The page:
Need help understanding tank circuits

Discussion in 'General Electronics Chat' started by qpotential, Mar 29, 2009.

  1. qpotential

    Thread Starter New Member

    Mar 29, 2009
    I would like to make a parallel tank circuit using a variable capacitor (for frequency control) and a high efficiency inductor. I am going to use the tank inductor as an I-core solenoid to utilize its magnetic field. I'd like to use this in a parallel tank configuration so that the energy in the tank can be used over and over again in the solenoid and only the tank losses will have to be supplemented by the power source. This is to ensure that the output field remains high but the input energy requirements can be significantly reduced.

    I have seen many statements that say (and diagrams showing) there needs to be an "active component" present or an AC power source, otherwise the tank will not oscillate. I would like to go with the AC power source instead of an "active component" because it seems to be the simplest from a design perspective.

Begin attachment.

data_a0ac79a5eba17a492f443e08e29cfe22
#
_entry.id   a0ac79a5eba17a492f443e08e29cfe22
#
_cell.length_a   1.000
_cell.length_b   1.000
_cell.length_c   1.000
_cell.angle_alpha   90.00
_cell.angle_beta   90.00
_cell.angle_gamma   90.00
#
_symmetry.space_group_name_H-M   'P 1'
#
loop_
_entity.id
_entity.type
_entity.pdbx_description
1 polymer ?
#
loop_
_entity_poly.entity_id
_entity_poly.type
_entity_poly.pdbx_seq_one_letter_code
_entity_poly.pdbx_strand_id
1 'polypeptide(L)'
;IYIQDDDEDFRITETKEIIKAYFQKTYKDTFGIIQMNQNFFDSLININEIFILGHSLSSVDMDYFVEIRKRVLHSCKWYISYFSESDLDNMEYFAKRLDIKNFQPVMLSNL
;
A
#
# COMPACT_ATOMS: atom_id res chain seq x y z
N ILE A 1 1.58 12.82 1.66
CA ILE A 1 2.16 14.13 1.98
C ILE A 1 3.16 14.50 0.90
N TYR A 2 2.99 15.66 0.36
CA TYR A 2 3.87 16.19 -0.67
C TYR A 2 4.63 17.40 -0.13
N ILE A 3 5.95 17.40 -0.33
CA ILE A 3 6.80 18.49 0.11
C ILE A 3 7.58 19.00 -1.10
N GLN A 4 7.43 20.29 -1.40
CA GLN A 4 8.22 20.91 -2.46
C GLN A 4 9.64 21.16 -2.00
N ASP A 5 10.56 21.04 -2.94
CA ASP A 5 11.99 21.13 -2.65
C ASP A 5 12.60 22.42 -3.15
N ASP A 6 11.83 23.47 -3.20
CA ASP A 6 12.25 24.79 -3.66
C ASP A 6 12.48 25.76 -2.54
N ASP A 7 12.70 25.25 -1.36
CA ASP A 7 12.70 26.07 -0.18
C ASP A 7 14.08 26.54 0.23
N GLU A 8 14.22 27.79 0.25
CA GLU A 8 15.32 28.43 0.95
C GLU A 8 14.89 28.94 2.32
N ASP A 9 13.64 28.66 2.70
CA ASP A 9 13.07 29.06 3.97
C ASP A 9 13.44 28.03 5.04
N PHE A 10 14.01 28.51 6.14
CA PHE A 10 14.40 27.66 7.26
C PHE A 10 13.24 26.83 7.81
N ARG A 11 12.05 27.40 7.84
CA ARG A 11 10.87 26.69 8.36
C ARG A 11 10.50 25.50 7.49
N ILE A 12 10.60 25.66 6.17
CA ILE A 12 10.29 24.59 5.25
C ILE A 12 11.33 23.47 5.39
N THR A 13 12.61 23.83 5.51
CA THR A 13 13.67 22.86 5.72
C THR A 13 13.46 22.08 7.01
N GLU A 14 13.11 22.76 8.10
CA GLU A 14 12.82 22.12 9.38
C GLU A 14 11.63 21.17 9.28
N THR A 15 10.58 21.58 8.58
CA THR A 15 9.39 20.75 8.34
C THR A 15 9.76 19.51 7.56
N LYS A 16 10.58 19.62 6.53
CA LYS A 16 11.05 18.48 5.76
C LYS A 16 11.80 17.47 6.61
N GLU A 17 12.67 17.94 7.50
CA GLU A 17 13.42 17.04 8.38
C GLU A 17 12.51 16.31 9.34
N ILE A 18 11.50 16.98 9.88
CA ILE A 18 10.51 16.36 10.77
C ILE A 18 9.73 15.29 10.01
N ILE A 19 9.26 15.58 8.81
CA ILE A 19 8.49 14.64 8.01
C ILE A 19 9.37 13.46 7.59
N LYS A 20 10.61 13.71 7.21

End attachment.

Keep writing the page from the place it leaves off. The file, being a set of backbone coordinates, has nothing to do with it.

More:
Does the frequency of the AC source have an effect on the tank frequency? If I do have to use an "active component", what would be the simplest and most efficient means of doing so with the consideration that this tank will not have any electrical load applied to it?

    The only end goal I have is to make an LC tank oscillate using the fewest components possible. I am targeting the 20Hz to 240Hz range, if that helps any.

  2. thatoneguy

    AAC Fanatic!

    Feb 19, 2009
    A tank circuit is a "Notch Filter", there is one frequency where the impedance of the capacitor and inductor are both at their peak. Above that frequency the inductor will block, capacitor will pass, below that frequency, the capacitor will block, inductor will pass.

    When this is used in a feedback amplifier, that frequency is where it will oscillate. Too high or too low frequency feedback will "push" the oscillator back towards the highest impedance "notch"
  3. qpotential

    Thread Starter New Member

    Mar 29, 2009
    Last edited: Mar 29, 2009